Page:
Outcast 1.03: “All Alone Now” Episode Review

Police partners and long-time friends, Brock (Lee Tergesen) and Luke (JR Bourne), go bowling as a double-date with Luke's wife and a friend—but Brock's not acting like himself. He's consistently throwing gutterballs and being unforgivably rude to his date. 

With the night shot, he follows Luke and wife Teri home. The diagnosis seems simple enough: Brock's coming down with something. So, Luke heads to the store for soup and medicine, while Teri puts on the kettle for tea.

But this is no mere cold or flu, and no sooner is Luke gone before Brock is brutalizing his helpful, kind wife. The cop returns home to find his wife horribly murdered and his erstwhile friend looming over her corpse.

Flash-forward to our heroes Kyle (Patrick Fugit) and Reverend Anderson (Philip Glenister) on the road to the state pen. Luke's summoned them to exorcise his friend—the only explanation he can accept for what happened is that Brock was under demonic influences when he attacked Teri.

Kyle asks the Reverend why he thinks they need to continue working together. “Jesus likes the buddy system,” is the confident reply, and he's probably on to something there. There's a reason why exorcisms are usually a team event, after all. There's strength in numbers, and no one man should have to face down evil all by his lonesome.

While our heroes are squaring off against the unsettlingly jovial, talkative Brock, back in town, sister Megan (Wrenn Schmidt) and brother-in-law Mark (David Denman) have their own hands full.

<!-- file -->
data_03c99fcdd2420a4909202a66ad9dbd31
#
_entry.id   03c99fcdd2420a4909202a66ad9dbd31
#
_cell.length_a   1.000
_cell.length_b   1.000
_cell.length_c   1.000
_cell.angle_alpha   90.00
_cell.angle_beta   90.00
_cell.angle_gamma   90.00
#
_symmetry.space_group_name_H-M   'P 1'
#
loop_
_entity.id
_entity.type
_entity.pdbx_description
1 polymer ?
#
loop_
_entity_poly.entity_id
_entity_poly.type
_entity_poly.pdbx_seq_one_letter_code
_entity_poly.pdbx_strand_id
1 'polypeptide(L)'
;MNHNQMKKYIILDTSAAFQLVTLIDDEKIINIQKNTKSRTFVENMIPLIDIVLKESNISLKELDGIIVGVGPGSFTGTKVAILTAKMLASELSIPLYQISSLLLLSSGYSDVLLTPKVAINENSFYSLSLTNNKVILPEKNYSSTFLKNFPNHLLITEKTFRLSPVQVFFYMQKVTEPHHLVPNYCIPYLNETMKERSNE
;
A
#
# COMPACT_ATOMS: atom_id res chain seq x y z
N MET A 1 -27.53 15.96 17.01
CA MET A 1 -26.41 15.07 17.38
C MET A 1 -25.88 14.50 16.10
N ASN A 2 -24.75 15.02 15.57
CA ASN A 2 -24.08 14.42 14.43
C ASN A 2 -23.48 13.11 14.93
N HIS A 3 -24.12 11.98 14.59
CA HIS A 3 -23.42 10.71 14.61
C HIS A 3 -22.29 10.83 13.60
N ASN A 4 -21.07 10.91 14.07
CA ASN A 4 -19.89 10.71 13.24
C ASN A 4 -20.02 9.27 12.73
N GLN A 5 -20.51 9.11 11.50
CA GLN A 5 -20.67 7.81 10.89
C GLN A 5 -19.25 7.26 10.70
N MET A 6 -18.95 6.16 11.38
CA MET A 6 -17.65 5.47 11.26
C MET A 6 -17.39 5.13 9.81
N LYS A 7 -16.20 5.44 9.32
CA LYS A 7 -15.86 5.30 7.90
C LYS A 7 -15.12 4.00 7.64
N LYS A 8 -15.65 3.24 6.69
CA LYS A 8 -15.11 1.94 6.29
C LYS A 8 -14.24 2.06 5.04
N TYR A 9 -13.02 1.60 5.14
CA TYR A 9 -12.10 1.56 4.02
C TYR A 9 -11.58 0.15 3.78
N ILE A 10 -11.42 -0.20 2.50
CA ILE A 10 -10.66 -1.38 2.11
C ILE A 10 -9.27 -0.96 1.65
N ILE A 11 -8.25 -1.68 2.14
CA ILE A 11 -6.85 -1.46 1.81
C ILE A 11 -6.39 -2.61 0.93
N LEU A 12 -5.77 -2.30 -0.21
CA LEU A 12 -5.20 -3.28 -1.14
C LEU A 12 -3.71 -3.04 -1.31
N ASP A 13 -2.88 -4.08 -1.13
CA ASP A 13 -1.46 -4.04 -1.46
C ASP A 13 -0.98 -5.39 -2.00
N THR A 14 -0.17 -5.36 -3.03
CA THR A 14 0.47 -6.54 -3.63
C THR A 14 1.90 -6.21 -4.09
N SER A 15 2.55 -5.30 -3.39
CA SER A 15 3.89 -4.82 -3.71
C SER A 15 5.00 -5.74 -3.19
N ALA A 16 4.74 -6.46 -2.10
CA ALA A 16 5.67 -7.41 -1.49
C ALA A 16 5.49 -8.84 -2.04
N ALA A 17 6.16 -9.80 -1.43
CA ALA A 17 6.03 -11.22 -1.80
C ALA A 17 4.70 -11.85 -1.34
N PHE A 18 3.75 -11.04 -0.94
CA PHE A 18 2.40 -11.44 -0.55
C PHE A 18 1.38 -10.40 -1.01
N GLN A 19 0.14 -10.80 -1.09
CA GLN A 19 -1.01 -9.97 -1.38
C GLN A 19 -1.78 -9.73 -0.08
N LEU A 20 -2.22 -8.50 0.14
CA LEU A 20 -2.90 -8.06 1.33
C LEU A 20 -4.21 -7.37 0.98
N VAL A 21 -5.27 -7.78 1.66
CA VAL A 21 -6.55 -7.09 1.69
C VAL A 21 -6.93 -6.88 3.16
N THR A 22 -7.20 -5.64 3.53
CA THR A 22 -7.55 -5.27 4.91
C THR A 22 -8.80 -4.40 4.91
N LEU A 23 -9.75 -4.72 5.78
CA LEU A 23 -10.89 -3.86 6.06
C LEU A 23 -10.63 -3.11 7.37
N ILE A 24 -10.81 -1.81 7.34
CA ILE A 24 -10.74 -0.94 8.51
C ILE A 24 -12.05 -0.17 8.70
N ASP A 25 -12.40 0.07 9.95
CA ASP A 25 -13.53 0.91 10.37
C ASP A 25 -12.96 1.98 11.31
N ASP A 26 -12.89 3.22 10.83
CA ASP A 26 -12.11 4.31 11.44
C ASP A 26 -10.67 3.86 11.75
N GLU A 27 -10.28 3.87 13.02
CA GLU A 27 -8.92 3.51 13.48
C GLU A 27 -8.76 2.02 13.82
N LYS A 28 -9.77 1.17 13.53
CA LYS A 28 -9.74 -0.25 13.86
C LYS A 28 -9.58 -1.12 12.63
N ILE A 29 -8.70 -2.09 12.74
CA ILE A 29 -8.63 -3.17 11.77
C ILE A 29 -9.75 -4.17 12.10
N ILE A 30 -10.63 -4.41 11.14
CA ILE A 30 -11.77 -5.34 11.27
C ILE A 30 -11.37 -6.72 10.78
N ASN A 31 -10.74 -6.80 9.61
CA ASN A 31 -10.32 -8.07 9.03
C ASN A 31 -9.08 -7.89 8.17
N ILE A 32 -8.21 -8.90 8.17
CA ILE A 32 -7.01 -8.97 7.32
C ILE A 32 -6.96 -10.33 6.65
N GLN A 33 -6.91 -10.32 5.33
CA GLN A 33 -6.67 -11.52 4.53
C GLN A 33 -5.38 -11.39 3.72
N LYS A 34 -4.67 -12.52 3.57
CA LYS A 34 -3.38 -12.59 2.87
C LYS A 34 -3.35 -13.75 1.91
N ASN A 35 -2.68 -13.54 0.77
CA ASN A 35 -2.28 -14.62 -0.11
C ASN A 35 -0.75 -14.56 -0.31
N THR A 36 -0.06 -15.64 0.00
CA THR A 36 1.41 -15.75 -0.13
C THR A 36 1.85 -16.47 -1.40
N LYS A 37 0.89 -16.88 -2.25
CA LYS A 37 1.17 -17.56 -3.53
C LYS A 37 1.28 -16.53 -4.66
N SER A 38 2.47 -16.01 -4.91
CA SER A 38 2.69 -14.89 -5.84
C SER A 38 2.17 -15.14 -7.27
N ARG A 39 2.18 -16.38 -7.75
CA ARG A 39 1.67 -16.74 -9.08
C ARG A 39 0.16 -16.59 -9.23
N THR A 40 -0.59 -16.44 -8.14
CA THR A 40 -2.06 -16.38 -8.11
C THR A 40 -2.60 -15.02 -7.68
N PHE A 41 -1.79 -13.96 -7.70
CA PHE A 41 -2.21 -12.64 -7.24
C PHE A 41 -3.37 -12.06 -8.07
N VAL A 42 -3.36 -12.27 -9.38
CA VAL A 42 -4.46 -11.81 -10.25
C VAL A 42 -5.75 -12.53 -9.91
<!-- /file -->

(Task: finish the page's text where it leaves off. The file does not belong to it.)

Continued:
Megan begins seeing a red car around town and a face that is far too familiar for comfort. Whoever this “Donny” is, he's clearly bad news, judging by Megan's panic—oh, and the way he's got her Facebook page pulled up on his laptop…that's not a warning sign at all.

There's some definite shades of stalker about this guy, and I'll hazard an educated guess that he's a rapist, as well. 

Just what we need in the midst of all of the current demonic activity. His appearance would be terrible enough by itself, but now that we've got murders and misshapen bodies at every turn, he's the asshole icing on the devil's food cake.

As Megan narrowly avoids the man who puts her on the edge of an anxiety attack, hubby Mark is “playing CSI” at that charming camper in the woods—the one Leatherface would be proud to call his summer home. 

Police Chief Giles (Reg E. Cathey) is a little too nonchalant about the place for my peace of mind, especially considering what Mark finds there: plenty of blood, hair, a whole human fingernail embedded in the ceiling (“Danger! Danger, Will Robinson!”), and a rather expensive watch. Clearly, this isn't just a situation of teens meeting up in the woods to get high and “swap herpes,” as the Chief puts it. 

Add in the fact that there's a damn wolf waiting outside for Mark when he finishes—not to mention the crucified raccoons we saw last week—and I'm definitely getting Creepy Cult Vibes out the wazoo. 

Surely this is all connected to Evil Data (Brent Spiner; since his character hasn't been officially named yet, I'm taking a little license here), who's got to be another of the possessed. 

I know this because of his visit to Kyle's mother last week, because he's a little too interested in our hero, and because he totally coughs up black goo after his immaculate hygiene routine.